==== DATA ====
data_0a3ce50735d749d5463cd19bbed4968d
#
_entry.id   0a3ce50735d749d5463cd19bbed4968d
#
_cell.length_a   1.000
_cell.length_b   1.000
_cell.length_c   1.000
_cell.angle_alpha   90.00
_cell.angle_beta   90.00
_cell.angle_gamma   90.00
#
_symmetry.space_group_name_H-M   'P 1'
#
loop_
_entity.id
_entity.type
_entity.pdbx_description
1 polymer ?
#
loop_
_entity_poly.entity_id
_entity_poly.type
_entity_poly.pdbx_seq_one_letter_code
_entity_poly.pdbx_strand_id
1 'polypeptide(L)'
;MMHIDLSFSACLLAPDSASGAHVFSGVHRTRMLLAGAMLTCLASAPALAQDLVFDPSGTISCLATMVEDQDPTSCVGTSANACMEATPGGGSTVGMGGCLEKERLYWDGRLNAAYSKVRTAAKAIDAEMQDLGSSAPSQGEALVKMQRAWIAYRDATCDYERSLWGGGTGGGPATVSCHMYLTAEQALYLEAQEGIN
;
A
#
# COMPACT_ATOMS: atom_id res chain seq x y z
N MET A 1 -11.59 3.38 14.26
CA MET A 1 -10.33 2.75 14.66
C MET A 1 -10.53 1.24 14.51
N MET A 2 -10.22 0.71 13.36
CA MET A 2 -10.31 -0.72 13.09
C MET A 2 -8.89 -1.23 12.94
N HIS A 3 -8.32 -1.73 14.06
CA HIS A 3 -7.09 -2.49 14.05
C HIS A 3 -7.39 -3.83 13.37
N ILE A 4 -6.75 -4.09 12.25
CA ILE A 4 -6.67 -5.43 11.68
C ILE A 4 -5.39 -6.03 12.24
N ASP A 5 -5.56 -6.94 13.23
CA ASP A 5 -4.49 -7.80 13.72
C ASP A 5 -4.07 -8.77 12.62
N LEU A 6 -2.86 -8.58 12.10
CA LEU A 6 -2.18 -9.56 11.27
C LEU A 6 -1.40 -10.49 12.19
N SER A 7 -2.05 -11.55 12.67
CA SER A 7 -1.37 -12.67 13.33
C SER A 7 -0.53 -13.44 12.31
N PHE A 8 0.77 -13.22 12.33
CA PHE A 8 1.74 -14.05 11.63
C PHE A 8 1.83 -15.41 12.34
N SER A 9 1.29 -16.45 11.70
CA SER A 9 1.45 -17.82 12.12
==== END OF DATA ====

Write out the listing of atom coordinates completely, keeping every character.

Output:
data_0a3ce50735d749d5463cd19bbed4968d
#
_entry.id   0a3ce50735d749d5463cd19bbed4968d
#
_cell.length_a   1.000
_cell.length_b   1.000
_cell.length_c   1.000
_cell.angle_alpha   90.00
_cell.angle_beta   90.00
_cell.angle_gamma   90.00
#
_symmetry.space_group_name_H-M   'P 1'
#
loop_
_entity.id
_entity.type
_entity.pdbx_description
1 polymer ?
#
loop_
_entity_poly.entity_id
_entity_poly.type
_entity_poly.pdbx_seq_one_letter_code
_entity_poly.pdbx_strand_id
1 'polypeptide(L)'
;MMHIDLSFSACLLAPDSASGAHVFSGVHRTRMLLAGAMLTCLASAPALAQDLVFDPSGTISCLATMVEDQDPTSCVGTSANACMEATPGGGSTVGMGGCLEKERLYWDGRLNAAYSKVRTAAKAIDAEMQDLGSSAPSQGEALVKMQRAWIAYRDATCDYERSLWGGGTGGGPATVSCHMYLTAEQALYLEAQEGIN
;
A
#
# COMPACT_ATOMS: atom_id res chain seq x y z
N MET A 1 -11.59 3.38 14.26
CA MET A 1 -10.33 2.75 14.66
C MET A 1 -10.53 1.24 14.51
N MET A 2 -10.22 0.71 13.36
CA MET A 2 -10.31 -0.72 13.09
C MET A 2 -8.89 -1.23 12.94
N HIS A 3 -8.32 -1.73 14.06
CA HIS A 3 -7.09 -2.49 14.05
C HIS A 3 -7.39 -3.83 13.37
N ILE A 4 -6.75 -4.09 12.25
CA ILE A 4 -6.67 -5.43 11.68
C ILE A 4 -5.39 -6.03 12.24
N ASP A 5 -5.56 -6.94 13.23
CA ASP A 5 -4.49 -7.80 13.72
C ASP A 5 -4.07 -8.77 12.62
N LEU A 6 -2.86 -8.58 12.10
CA LEU A 6 -2.18 -9.56 11.27
C LEU A 6 -1.40 -10.49 12.19
N SER A 7 -2.05 -11.55 12.67
CA SER A 7 -1.37 -12.67 13.33
C SER A 7 -0.53 -13.44 12.31
N PHE A 8 0.77 -13.22 12.33
CA PHE A 8 1.74 -14.05 11.63
C PHE A 8 1.83 -15.41 12.34
N SER A 9 1.29 -16.45 11.70
CA SER A 9 1.45 -17.82 12.12